The majority of consumers want to eat food that makes them feel good. According to a recent survey of 1,517 consumers conducted by Datassential, 87% of consumers consider their health and well-being when making a food purchase. More than 40% of those same consumers seek out foods that either give them energy, help them manage their weight, or make their body feel its best.1
The word “healthy” has evolved to mean different things to different people. Operators have moved past the calorie-focused offerings of yesteryear like diet sodas and salads or simply calling a dish “healthy” without additional detail.
Today, in addition to a plethora of specific dietary restrictions and allergies that have been showing up on menus, even social and environmental issues like animal welfare and local sourcing are associated with the health and wellness perception of dishes for some consumers.
For example, many consumers have recently integrated plant-based foods into their diet to help their health and the environment. The trend has risen sharply since 2015, due in part to celebrities, social media influencers, and the introduction of no-compromise plant-based burgers that taste more like “the real thing.”
Evolving any menu for today’s definition of healthy
Years ago, terms such as “healthy,” “low fat,” and “light” may have been common on a menu. Today, savvy restaurateurs spotlight menu items that are vegan; vegetarian; gluten free; nut free; all natural; heart healthy; non-GMO; keto; low carb; organic; and more. The goal is not to be all things to all consumers, but to offer customers choices that fit into their current lifestyle.
A restaurant also does not need to be fully vegetarian or completely gluten free to appeal to those with dietary restrictions. A growing number of consumers, one in five, according to Datassential2, are not following a specialty diet, but are interested in restaurants that offer items for a specialty diet. College and university campuses have a finger on the pulse of specialty diet trends, with 88% reporting vegetarian items on their menus, according to Technomic Ignite.3 That’s more than two times as much as the 35% of traditional restaurant operators who report menuing vegetarian items and gives some insight on what kinds of options future diners may be seeking. A word of caution—while a restaurant does not have to be completely dedicated to a diet to appeal to consumers looking for that dietary option, it does need to be able to credibly deliver on any dish that is labeled as meeting a dietary restriction. For example: If you can’t ensure that a gluten free pizza is prepared on a surface that hasn’t been contaminated with gluten, be upfront about that limitation. Consumers appreciate transparency.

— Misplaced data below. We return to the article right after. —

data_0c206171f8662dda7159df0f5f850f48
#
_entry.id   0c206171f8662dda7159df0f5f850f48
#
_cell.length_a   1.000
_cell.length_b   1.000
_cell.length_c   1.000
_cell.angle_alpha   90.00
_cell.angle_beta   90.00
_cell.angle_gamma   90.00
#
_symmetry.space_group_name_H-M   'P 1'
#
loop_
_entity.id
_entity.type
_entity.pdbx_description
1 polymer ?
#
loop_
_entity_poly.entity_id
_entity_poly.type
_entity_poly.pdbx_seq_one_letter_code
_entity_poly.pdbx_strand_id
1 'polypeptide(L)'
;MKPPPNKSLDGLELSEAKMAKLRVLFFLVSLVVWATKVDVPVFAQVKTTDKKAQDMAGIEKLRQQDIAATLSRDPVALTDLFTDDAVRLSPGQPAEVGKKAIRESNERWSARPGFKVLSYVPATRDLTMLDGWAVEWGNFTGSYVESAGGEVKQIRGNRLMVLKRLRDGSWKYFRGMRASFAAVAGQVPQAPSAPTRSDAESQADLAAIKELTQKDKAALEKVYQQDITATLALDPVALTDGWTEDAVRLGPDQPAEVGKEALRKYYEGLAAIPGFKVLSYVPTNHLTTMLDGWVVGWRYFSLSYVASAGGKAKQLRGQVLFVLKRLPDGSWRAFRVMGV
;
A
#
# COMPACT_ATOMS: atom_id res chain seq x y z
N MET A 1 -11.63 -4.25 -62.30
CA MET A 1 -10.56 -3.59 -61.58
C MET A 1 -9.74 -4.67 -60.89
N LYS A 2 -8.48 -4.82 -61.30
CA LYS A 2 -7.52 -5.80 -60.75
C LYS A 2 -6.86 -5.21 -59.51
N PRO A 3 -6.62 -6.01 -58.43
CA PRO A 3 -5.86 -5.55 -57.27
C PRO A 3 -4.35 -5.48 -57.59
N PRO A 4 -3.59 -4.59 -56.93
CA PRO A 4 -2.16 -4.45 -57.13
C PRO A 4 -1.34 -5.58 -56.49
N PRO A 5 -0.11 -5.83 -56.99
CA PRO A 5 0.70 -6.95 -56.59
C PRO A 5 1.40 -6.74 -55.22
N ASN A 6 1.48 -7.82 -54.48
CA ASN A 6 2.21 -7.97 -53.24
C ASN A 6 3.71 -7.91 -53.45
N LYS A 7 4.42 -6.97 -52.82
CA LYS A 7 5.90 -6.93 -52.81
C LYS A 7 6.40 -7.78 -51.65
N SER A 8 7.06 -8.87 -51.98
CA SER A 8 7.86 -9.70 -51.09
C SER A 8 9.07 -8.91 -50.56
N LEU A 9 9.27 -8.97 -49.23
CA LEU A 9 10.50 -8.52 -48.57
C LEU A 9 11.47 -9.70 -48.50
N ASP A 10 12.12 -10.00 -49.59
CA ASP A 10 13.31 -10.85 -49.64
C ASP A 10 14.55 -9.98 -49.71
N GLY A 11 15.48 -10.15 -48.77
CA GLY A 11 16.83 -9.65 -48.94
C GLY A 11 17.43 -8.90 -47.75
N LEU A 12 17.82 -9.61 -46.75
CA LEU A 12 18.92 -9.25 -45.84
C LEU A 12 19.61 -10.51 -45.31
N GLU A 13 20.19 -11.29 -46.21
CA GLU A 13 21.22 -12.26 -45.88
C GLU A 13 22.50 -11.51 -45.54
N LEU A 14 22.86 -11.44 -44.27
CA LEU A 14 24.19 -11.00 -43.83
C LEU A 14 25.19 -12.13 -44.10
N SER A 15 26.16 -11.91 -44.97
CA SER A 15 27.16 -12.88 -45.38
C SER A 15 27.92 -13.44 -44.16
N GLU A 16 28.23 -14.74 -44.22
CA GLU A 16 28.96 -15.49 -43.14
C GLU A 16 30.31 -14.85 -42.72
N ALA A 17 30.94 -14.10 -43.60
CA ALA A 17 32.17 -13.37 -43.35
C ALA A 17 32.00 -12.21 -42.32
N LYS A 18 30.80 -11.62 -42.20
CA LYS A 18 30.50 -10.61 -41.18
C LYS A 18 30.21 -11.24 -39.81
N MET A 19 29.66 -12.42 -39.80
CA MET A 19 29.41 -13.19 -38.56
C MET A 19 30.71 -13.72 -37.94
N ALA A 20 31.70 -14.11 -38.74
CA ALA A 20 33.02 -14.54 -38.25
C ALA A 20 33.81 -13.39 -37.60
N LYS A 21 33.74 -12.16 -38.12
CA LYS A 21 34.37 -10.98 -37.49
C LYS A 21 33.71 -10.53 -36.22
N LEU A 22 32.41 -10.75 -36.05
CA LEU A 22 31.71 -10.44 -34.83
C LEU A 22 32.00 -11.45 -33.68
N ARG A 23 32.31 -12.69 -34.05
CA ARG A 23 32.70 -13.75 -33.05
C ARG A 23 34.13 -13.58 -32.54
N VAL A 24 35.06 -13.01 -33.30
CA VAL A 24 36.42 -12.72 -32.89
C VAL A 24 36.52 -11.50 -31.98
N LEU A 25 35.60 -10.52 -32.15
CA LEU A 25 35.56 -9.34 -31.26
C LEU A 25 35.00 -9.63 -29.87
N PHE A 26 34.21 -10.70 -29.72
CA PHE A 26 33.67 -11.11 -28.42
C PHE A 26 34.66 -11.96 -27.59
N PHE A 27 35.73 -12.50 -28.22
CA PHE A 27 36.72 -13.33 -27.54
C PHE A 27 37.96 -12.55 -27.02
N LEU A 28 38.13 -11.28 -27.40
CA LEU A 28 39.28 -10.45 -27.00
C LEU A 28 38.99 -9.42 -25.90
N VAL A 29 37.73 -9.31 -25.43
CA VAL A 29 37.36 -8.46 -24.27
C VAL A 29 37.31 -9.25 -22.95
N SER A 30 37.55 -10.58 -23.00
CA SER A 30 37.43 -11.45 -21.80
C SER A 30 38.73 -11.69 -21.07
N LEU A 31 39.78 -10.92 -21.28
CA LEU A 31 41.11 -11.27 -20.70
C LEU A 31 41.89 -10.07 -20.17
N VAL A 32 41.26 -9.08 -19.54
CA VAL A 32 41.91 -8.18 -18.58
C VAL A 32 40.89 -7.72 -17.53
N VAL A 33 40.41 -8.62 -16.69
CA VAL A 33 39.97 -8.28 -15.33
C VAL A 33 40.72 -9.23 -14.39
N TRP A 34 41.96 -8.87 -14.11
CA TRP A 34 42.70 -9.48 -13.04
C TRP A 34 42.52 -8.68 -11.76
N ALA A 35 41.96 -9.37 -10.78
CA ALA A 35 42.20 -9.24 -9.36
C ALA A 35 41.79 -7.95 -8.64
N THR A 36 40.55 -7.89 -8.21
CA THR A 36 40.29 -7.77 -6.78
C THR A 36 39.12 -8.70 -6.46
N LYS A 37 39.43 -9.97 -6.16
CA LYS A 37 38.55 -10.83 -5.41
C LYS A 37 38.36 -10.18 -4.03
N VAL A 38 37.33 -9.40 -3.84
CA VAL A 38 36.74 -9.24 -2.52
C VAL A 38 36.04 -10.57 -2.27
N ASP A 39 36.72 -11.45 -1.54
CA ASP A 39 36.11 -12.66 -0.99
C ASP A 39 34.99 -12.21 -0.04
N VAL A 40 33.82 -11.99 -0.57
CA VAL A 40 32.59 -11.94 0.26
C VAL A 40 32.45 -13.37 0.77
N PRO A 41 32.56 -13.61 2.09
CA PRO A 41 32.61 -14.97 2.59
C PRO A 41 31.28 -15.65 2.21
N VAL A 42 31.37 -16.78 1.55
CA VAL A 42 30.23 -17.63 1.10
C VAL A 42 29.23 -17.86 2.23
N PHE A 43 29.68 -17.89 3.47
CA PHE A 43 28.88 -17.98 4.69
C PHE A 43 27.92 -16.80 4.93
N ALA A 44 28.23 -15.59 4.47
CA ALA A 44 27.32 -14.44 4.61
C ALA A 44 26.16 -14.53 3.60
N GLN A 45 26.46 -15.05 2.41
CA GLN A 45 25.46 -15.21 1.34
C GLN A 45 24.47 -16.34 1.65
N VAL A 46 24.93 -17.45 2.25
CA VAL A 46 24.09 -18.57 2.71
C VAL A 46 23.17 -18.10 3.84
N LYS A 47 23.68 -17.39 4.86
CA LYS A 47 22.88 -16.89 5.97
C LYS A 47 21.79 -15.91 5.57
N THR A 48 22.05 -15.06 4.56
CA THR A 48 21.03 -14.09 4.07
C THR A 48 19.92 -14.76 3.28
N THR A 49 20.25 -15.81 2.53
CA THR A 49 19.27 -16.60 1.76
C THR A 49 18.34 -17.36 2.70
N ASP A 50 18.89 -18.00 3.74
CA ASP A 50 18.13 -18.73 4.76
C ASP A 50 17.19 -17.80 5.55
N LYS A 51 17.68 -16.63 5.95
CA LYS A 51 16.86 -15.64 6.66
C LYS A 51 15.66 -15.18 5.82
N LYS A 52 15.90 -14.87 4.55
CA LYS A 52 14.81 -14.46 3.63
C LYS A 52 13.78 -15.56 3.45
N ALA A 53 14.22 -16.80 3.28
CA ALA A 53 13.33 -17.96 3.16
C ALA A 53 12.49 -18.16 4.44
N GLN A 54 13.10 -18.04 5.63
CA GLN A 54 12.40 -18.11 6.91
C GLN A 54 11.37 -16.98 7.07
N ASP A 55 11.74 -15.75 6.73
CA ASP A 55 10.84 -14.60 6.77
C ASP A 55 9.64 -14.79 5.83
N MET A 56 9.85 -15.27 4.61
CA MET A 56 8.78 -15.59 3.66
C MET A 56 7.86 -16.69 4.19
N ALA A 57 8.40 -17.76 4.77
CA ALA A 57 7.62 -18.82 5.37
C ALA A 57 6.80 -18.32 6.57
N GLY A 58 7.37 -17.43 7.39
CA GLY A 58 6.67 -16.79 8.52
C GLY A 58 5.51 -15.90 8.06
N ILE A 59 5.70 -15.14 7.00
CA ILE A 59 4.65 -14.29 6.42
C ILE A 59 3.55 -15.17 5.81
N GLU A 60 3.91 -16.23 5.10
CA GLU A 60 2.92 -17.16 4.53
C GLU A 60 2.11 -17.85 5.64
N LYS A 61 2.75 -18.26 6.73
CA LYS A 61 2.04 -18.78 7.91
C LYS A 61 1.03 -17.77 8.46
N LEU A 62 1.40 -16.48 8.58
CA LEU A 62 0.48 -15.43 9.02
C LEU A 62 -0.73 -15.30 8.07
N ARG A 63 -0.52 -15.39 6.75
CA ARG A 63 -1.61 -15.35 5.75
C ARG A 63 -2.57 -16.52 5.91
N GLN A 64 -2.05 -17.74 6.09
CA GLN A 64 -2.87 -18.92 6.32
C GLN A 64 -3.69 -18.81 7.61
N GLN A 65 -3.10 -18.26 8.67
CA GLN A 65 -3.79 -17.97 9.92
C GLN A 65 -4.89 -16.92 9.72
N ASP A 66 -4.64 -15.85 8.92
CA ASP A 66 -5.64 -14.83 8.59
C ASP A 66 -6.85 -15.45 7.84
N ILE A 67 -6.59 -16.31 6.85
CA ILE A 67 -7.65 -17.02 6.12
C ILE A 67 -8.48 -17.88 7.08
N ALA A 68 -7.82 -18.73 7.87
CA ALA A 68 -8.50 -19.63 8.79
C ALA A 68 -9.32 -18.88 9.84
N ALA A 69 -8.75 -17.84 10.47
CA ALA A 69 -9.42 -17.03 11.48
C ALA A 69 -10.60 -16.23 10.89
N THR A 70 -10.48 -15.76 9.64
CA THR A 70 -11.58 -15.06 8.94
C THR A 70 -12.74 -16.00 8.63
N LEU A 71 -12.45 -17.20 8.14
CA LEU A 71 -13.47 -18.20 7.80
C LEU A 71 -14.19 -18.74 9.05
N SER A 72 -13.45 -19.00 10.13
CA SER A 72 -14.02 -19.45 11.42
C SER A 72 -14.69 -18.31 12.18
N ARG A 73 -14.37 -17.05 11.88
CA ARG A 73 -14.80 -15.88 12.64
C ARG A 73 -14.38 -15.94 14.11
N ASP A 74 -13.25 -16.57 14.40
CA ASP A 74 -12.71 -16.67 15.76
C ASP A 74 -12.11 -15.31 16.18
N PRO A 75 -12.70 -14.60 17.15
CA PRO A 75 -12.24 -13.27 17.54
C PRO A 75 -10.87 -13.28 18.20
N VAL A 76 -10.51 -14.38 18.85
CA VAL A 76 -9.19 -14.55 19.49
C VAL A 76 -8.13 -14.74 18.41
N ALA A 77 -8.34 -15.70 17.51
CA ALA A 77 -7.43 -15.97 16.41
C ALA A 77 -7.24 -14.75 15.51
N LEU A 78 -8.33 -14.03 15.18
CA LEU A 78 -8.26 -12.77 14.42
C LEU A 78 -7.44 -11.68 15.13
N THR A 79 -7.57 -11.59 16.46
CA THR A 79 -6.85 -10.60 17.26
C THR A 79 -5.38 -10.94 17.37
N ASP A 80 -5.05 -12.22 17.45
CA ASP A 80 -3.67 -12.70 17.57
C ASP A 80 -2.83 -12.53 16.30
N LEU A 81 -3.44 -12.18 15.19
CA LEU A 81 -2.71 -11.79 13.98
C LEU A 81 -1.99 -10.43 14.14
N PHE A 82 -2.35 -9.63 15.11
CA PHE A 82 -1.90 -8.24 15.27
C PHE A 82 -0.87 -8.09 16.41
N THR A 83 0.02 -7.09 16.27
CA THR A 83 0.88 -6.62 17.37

Another option is to appeal to consumers who want to enjoy the same foods they always have, but in smaller quantities. According to a recent study by Datassential, one in four diners would be motivated to choose healthful options at a restaurant if they had the option of a smaller portion size.4 The movement to reduce the protein portion of a meal and make up the remainder with plant-forward ingredients like vegetables, fruits or grains is another option to consider, inspired by the work of Menus of Change.
When operators offer flexibility in protein options and entrée portion sizes; build-your-own meal options; clearly labeled allergens; and specialty diet options on menus, consumers can come closer to a happier, healthier, and more personalized restaurant experience.
How to Menu Wellness
- Remember that everyone loves great-tasting food. Name every dish in an appealing way and include terms on the menu that are approachable options for vegans, vegetarians, those with nut/dairy allergies, and anyone who wants a gluten free meal, as a secondary descriptor
- Offer a plant-based version of your most popular meat-based dish to inspire a new set of customers to make it a favorite
- Create LTOs that feature different specialty diets, such as gluten free, keto, and vegan to see which ones are most popular with customers. Popular chain restaurant LTO examples include El Pollo Loco’s Chickenless Pollo Taco, plant-based orange chicken at Panda Express, and non-dairy Salted Fudge Bar ice cream at Baskin-Robbins
- Offer consumers a build-your-own meal option that lets them choose their own protein, vegetables, and sauces
- Look beyond the safety net of pasta primavera and salad for vegetarians. Create decadent and saucy fried cauliflower wings, vegan macaroni and cheese, or artisanal flatbreads
- Make nutrition information easy to find on your website and menu
- Offer oil and vinegar for salads; brown rice as an option instead of white; and grilled proteins in addition to traditional sautéed or fried versions
- Market healthier options alongside more decadent ones on social media to help ensure that all consumer cravings are covered
Sources: 1. Datassential New Food Values Keynote Report (2021). 2. Datassential Creative Concepts Specialty Diets (2020). 3. Technomic Ignite (2021). 4. Datassential New Foundations in Health (May 2021).
The information provided is based on a general industry overview, and is not specific to your business operation. Each business is unique and decisions related to your business should be made after consultation with appropriate experts.